Shelby Graham lives surrounded by artwork—it’s in her gallery, her UCSC office, and in her photography studio behind her home near West Cliff Drive. Images—both making and organizing them—have been her passion since her very first camera, a high school birthday gift from her brother.

Graham exactly suits her studio space, which is sleekly equipped with computer, copier, scanner, photographic infrastructure, and loads of oversized images of butterflies, rocks and botanica. She is selecting large photographs from her haunting Drought Series when I visit her studio, some of them destined for the Valentine’s Ball auction at the MAH.

“The series began two years ago at a residency where I was encouraged to try new work,” Graham says. “I wanted a subject that was current. I came home and saw some dried, withered jasmine vines in my yard. So I turned my backyard into a studio and began to photograph.”

Utilizing matte white backgrounds, Graham turned the drought-twisted vines into a photographic series. “A site-specific modular installation—it was a way of creating a large-scale project that would also be easy to transport and store,” Graham says. “I learned that when I lived in Japan for two years during the early 1990s. The aesthetics of small living quarters. I had big ideas, but not enough space or time,” she says.

Director and curator of UCSC’s Sesnon Art Gallery since 1999, Graham has even less time to juggle the hats of photographer, mom, lecturer in photography, and primary curator of exhibitions. “The biggest change at the Sesnon over the years is that now there are more ambitious projects. We used to do unique exhibitions that featured artists no one had ever heard of,” she says with a laugh. “Now we want a broader reach.”

Feb. 12 kicks off Sesnon’s first collaboration with UCSC’s Institute of the Arts & Sciences. The Collective Museum Exhibition is the result of three visiting artists who re-envisioned the university—all 2,000 of its acres—as a museum. Artists will lead an all-day tour of the outdoor museum, including a walk through the site and the people and stories that comprise the unique UCSC campus. “Like artists, gallery directors in the 21st century have to promote their own work. You have to champion your own shows,” says the tireless promoter of Sesnon exhibitions.

“When I’m in curator mode I want to look at a wide diversity of ideas. I know what it takes to mount a show. It’s an architectural skill,” Graham contends, flashing a million-watt smile. “I can visualize how to put up the show, yet still leave room for the happy accident. You have to be open to letting the materials speak.”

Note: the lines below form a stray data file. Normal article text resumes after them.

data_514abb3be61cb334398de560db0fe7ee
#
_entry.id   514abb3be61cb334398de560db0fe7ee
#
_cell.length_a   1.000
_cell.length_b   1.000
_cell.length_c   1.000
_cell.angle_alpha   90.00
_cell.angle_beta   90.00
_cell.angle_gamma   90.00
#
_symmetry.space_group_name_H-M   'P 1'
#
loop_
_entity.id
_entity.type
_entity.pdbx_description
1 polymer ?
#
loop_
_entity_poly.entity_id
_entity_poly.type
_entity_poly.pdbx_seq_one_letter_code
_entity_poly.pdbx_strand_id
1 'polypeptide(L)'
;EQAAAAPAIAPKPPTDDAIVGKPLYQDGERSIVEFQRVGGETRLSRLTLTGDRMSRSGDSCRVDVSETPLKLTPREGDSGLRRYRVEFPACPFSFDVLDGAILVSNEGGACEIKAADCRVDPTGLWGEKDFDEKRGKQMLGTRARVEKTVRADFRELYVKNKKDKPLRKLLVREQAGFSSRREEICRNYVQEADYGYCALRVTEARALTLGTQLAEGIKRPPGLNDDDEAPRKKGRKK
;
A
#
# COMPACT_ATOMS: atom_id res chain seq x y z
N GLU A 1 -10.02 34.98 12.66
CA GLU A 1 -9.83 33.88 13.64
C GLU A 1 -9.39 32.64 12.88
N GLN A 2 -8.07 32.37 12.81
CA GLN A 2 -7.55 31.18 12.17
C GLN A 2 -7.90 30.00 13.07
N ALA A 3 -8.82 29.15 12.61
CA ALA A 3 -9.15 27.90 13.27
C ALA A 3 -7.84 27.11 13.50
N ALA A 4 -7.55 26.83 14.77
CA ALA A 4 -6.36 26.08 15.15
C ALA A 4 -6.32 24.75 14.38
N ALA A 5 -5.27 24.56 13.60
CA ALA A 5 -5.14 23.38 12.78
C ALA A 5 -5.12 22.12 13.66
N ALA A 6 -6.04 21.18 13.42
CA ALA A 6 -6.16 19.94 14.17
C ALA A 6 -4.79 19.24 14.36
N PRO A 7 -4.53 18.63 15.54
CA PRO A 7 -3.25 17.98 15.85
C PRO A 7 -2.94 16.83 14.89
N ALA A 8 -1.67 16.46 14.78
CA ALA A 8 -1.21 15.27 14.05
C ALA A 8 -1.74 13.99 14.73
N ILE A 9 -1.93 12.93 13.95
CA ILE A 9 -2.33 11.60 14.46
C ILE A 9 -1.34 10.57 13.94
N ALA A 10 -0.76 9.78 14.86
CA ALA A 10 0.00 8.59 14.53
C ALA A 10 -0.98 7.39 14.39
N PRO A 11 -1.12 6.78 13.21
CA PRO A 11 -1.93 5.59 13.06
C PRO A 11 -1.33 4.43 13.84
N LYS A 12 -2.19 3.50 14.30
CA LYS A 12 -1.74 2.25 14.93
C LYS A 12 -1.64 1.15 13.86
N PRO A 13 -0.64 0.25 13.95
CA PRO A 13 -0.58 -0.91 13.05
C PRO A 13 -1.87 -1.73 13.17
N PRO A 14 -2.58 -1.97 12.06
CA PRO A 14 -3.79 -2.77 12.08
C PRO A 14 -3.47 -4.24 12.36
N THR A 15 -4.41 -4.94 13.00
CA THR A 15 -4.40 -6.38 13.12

How do you mount an exhibition in a gallery space? “You need a strong idea. One that you can pitch,” she stresses. “So I always work hard on the concept and in having a strong title. That’s incredibly important.” Then Graham moves the idea forward. “You figure out how you can show the idea, and then pull images together to illustrate that concept.” Will it be a solo show, or a group show? “To actually select the work, I do a lot of studio visits, asking artists to create specific pieces. I wear all these hats,” she says. Even with plenty of student assistants, she is a hands-on curator personally doing painting, hauling, dismantling, heavy lifting, and all-around schlepping.

“Everything is a decision-making situation,” Graham says. “There has to be a reason why you paint the wall blue, or that a certain piece should be selected, or that the items should be displayed in certain ways and not others. It comes with practice.”

Born in Wisconsin, to a painter mother and an engineer father, Graham was hooked early. “When my mom went to art events, I came along with her. She used my kiddie pool for one of her ’60s happenings,” she says. Graham soaked up museum collections in Chicago while in high school and enrolled in the art program at Colorado State University. “That’s where I also learned to ski,” she says with a grin.

Devotion to outdoor sports—including mountain biking and tennis—led to meeting her future husband, novelist Thad Nodine, at an ultimate frisbee tournament in Denver. “We moved to Santa Cruz where he went to grad school. I taught high school for four years and then got my M.F.A in photography from San Jose State,” she says. “There I found my creative identity as a sculptural photographer.” It’s an identity she explored during her two years teaching in Japan.

With her sons now in college, Graham looks forward to pursuing artist residencies and expanding her own photographic work. “I work more hours at UCSC now because I’m not going to basketball games. There aren’t enough hours in the day,” admits the high-energy arts czarina with a serious yoga practice. “I try to carry that practice through my week, being grounded and balanced, and yet being ready for anything that comes at me.”

Graham, the photographer, has enjoyed the transition from traditional darkroom photographic techniques to digital photography. “Even though you can see what you’ve got right away, there are always surprises,” she says. “That’s the best part—finding something that I didn’t expect.” shelbygrahamart.com.

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